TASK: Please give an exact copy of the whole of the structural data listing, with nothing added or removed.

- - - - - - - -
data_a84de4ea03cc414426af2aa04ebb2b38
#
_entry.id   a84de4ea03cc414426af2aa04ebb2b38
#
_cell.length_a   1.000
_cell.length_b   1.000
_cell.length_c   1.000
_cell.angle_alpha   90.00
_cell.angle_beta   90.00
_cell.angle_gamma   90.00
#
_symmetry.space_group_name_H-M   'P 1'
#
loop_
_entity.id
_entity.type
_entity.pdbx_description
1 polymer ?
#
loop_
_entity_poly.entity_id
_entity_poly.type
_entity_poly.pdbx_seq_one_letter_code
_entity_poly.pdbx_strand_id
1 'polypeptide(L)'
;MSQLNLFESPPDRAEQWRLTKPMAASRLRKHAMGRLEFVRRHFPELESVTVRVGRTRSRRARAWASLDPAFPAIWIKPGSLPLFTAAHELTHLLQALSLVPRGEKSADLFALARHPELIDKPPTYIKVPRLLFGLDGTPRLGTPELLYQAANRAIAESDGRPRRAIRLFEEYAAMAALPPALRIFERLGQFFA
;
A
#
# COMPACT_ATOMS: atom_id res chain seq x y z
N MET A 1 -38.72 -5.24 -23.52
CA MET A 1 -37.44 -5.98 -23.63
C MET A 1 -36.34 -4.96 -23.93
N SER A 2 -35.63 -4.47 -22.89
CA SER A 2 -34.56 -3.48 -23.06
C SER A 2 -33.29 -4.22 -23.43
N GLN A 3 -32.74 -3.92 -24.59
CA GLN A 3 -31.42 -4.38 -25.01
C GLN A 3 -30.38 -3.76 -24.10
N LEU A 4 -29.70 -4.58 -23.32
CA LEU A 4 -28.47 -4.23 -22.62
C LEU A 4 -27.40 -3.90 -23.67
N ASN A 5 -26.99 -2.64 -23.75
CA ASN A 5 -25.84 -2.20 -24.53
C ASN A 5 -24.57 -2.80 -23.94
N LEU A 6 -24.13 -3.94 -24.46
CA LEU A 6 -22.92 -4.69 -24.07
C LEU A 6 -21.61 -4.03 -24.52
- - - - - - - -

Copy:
data_a84de4ea03cc414426af2aa04ebb2b38
#
_entry.id   a84de4ea03cc414426af2aa04ebb2b38
#
_cell.length_a   1.000
_cell.length_b   1.000
_cell.length_c   1.000
_cell.angle_alpha   90.00
_cell.angle_beta   90.00
_cell.angle_gamma   90.00
#
_symmetry.space_group_name_H-M   'P 1'
#
loop_
_entity.id
_entity.type
_entity.pdbx_description
1 polymer ?
#
loop_
_entity_poly.entity_id
_entity_poly.type
_entity_poly.pdbx_seq_one_letter_code
_entity_poly.pdbx_strand_id
1 'polypeptide(L)'
;MSQLNLFESPPDRAEQWRLTKPMAASRLRKHAMGRLEFVRRHFPELESVTVRVGRTRSRRARAWASLDPAFPAIWIKPGSLPLFTAAHELTHLLQALSLVPRGEKSADLFALARHPELIDKPPTYIKVPRLLFGLDGTPRLGTPELLYQAANRAIAESDGRPRRAIRLFEEYAAMAALPPALRIFERLGQFFA
;
A
#
# COMPACT_ATOMS: atom_id res chain seq x y z
N MET A 1 -38.72 -5.24 -23.52
CA MET A 1 -37.44 -5.98 -23.63
C MET A 1 -36.34 -4.96 -23.93
N SER A 2 -35.63 -4.47 -22.89
CA SER A 2 -34.56 -3.48 -23.06
C SER A 2 -33.29 -4.22 -23.43
N GLN A 3 -32.74 -3.92 -24.59
CA GLN A 3 -31.42 -4.38 -25.01
C GLN A 3 -30.38 -3.76 -24.10
N LEU A 4 -29.70 -4.58 -23.32
CA LEU A 4 -28.47 -4.23 -22.62
C LEU A 4 -27.40 -3.90 -23.67
N ASN A 5 -26.99 -2.64 -23.75
CA ASN A 5 -25.84 -2.20 -24.53
C ASN A 5 -24.57 -2.80 -23.94
N LEU A 6 -24.13 -3.94 -24.46
CA LEU A 6 -22.92 -4.69 -24.07
C LEU A 6 -21.61 -4.03 -24.52